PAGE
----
How many buildings have been designed but never built? Countless cities, whole extra urban universes. Every time a sketch or a blueprint is scrunched up and thrown in the bin, it’s like a wrecking crew has razed it. But in the ghostworld of imaginary structures, every unbuilt building stands.
A new show at the Museum of Modern Art collects the drawings (and a few three-dimensional objects) from the archive of Frank Lloyd Wright—the architect with the best brand-name recognition in America—on the occasion of his 150th birthday. Being a celebrity, however, did not guarantee that Wright’s visions would be built. The show is full of gorgeous places that never came into existence. Strange houses, buildings designed around hexagonal units and arranged on the diagonal.
Wright designed 532 buildings that were made, and about the same number again that never were. His career spanned seven decades. His personal life was beset by chaos. He left his first wife Kittie, then in 1914 his partner Mamah Cheney was murdered alongside six other people by a domestic worker named Julian Carlton. His second wife, Miriam Noel, was a hopeless morphine addict. His third marriage, to Olgivanna, seems to have been all right. Wright famously said that, “not only do I fully intend to be the greatest architect who has yet lived, but fully intend to be the greatest architect who will ever live.” Walking around this show, a beautiful edifice built of the flotsam and jetsam of a long career, one realizes that even a man like that didn’t always get his way.
In the late 1920s and 1930s, Wright made three houses that defined his “organic style”—Graycliff, Tallesin West, and Fallingwater. Wright’s ideas about organic form are among his most influential legacies. He began using the word “organic” as early as 1908, although he never really articulated it into a slogan (as his mentor Louis Sullivan had done with his own mantra, “form follows function”).
Fallingwater, also known as the Kaufman Residence, is Wright’s most famous work and probably the model of organic architecture that lingers closest to the front of the American imagination. The principle of organic architecture is simple, commanding its followers to sympathetic and congruous relations between the structure and the environment in which it is built.
The building is daringly cantilevered, with reinforced concrete balconies shooting off in multiple directions over the water flowing beneath it. The underside of them is naturally a pretty humid spot, and Fallingwater has become very moldy at times. In fact, the whole building resembles a fungus, one of those tough ones that grow out horizontally from a tree like a stubborn little shelf. (Kaufman himself nicknamed the building “Rising Mildew” because of the mold and the leakiness.)
This principle of integration with the landscape carries over into Wright’s visions for ideal cities, which are characterized, to quote a MoMA wall text, by an “urbanism of dispersal or decentralization made possible by new forms of transportation.” Although midcentury concrete of the Wright style has come to signify the plantless, dense urbanism of the city, drawings from The Plan for Greater Baghdad Project and for the Rosenwald School (both exhibited at length here) show a more sensitive, greener vision.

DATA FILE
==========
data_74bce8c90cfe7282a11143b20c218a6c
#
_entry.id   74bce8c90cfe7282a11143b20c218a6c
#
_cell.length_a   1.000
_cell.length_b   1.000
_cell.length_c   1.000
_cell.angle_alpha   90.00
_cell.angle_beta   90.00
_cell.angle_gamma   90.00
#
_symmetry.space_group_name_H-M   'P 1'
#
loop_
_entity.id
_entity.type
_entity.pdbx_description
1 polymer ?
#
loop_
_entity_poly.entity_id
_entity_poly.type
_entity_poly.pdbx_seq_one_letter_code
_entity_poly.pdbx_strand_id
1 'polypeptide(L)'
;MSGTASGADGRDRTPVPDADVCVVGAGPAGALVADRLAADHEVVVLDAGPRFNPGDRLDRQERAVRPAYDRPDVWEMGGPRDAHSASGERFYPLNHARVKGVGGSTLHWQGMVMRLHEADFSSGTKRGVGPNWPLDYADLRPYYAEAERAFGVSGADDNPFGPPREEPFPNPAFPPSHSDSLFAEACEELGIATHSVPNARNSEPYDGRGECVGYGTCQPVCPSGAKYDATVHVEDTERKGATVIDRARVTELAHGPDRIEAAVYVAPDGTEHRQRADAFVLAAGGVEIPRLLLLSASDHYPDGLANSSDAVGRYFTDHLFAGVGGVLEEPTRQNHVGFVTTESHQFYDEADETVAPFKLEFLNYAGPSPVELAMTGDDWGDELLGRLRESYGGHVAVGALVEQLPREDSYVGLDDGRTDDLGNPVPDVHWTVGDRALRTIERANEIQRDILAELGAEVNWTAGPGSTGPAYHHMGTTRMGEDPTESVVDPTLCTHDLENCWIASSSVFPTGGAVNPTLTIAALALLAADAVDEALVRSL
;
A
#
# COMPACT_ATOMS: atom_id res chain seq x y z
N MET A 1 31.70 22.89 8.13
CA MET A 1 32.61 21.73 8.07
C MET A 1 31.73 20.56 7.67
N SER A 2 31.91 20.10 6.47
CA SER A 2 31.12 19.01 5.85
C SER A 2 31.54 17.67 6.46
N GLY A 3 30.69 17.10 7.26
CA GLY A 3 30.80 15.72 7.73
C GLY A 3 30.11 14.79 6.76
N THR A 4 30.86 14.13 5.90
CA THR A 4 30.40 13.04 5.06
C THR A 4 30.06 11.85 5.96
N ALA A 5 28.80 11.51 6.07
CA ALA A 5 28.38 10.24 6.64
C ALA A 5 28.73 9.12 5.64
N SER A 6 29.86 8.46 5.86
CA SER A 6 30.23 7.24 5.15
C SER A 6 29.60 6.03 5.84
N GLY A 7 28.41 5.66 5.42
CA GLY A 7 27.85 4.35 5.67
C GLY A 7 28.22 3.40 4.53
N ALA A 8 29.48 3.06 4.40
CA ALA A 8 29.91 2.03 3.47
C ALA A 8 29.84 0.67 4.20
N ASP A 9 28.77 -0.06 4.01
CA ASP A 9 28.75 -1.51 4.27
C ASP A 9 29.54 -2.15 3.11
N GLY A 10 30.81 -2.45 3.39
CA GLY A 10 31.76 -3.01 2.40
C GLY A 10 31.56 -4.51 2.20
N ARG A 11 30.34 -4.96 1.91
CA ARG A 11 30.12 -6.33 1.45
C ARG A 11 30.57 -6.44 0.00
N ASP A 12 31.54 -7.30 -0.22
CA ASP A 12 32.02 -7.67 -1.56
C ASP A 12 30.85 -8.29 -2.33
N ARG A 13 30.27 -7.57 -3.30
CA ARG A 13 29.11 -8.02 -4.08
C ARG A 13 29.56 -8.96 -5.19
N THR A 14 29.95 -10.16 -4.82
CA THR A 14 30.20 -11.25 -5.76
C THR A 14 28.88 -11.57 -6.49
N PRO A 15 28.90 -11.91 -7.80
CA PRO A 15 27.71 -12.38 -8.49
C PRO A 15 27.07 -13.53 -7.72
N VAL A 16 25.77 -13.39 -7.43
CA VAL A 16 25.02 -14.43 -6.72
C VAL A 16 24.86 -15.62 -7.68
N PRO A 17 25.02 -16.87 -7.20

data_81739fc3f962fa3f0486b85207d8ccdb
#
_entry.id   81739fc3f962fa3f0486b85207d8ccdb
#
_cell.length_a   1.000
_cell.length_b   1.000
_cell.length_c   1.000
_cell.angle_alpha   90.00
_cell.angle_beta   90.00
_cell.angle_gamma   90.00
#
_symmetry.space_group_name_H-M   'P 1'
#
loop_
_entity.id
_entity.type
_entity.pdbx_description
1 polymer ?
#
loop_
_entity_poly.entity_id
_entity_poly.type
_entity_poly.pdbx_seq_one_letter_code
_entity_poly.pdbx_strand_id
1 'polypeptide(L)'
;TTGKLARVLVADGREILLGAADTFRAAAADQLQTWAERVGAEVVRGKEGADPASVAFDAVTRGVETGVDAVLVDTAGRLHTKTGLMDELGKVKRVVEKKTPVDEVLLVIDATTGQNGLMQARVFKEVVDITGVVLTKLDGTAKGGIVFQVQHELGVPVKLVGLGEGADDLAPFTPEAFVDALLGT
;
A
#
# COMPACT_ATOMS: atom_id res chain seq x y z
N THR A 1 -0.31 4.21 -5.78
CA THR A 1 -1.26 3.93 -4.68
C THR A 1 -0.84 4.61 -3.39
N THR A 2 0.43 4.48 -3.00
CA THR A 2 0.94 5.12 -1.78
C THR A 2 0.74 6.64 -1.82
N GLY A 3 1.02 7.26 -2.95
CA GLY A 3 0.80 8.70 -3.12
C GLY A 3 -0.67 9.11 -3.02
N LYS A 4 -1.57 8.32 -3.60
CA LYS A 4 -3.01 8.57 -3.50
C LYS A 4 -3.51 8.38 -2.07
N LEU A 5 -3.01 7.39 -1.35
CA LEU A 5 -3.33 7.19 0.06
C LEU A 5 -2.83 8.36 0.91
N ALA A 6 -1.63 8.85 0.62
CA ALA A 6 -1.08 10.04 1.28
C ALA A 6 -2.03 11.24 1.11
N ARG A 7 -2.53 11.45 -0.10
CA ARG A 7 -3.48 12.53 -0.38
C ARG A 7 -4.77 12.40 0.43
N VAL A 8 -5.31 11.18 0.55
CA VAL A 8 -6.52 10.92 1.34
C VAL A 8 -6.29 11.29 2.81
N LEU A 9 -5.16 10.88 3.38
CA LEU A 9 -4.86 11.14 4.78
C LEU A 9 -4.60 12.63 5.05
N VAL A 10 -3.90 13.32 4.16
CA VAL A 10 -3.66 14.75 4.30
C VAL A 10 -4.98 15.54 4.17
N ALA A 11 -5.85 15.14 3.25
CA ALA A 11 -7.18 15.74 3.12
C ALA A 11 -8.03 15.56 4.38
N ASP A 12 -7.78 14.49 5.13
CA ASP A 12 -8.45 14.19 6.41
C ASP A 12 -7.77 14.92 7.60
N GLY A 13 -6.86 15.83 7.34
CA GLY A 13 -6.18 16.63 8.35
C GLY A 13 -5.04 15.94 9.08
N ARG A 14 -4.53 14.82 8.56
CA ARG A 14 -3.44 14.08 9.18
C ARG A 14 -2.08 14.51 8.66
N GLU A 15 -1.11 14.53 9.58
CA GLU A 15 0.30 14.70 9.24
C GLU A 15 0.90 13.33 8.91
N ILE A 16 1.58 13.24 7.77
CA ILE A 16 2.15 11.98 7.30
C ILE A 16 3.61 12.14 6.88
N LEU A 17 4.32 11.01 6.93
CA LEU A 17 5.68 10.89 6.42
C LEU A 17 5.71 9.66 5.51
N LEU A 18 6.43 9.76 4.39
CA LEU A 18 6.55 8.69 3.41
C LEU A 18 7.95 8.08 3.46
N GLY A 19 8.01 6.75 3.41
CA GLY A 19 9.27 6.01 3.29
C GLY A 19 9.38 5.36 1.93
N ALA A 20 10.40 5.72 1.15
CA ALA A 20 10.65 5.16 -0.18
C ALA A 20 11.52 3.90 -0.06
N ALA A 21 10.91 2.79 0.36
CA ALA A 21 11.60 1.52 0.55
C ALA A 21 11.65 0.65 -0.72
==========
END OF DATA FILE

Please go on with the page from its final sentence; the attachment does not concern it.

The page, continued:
On a much smaller level, this show also emphasizes Wright’s interest in ornamentation. This work is surprisingly colorful, bold, even Kandinsky-esque (Wright liked orange). One of the show’s most interesting galleries focuses on Wright’s work on the Imperial Hotel in Tokyo. He designed the building roughly in the shape of the hotel’s logo, an H with an I cutting through it. The Imperial Hotel pieces in this exhibition include a number of decorative terracotta blocks, as well as upholstery textiles and furniture.
The building suffered greatly from a series of earthquakes. After the Great Kantō earthquake on September 1, 1923, Wright received a telegram from Baron Kihachiro Okura testifying to its endurance. It read: “Hotel stands undamaged as a monument of your genius hundreds of homeless provided by perfectly maintained service congratulations.” However, this was not quite true. It had been damaged, and the hotel also gradually fell into disrepair. In 1967 it was destroyed and rebuilt.
Four hundred and fifty pieces make for a big exhibition, and this one takes a while to walk around. There are architectural drawings, of course, but also models, film clips, textiles, photographs, bits and bobs. The show is in twelve themed sections and MoMA says that it is “structured as an anthology rather than a comprehensive, monographic presentation.”
When I visited the show, by far the most crowded room contained nothing but a large, projected clip of Frank Lloyd Wright on What’s My Line? The clip reiterated the obvious, that Frank Lloyd Wright was and remains a very famous man indeed.
But if Fallingwater is a big celebrity place you should “see before you die,” like the Taj Mahal or the Parthenon, MoMA’s exhibition draws attention to the careful, quiet labor of the studio. In placing many medium-sized drawings at eye height through a number of rooms, without much fanfare, this exhibition creates a tribute to the unrealized.
To preserve a drawing of a place that never had a chance to exist is to treasure the quality of an idea over the beauty of its actual form, the way that it looks once made flesh. That act of preservation is also a tribute to the mind that had those visions, rather than the works that remain in the world. But where exactly is the line between the mind and the work of an architect? If that line exists, it is in the difference between two and three dimensions, or perhaps in the translation of scale that comes between model and construction. The line may exist in multiple ways and in multiple forms, criss-crossing like the floor-plan of a house built to hang over a river.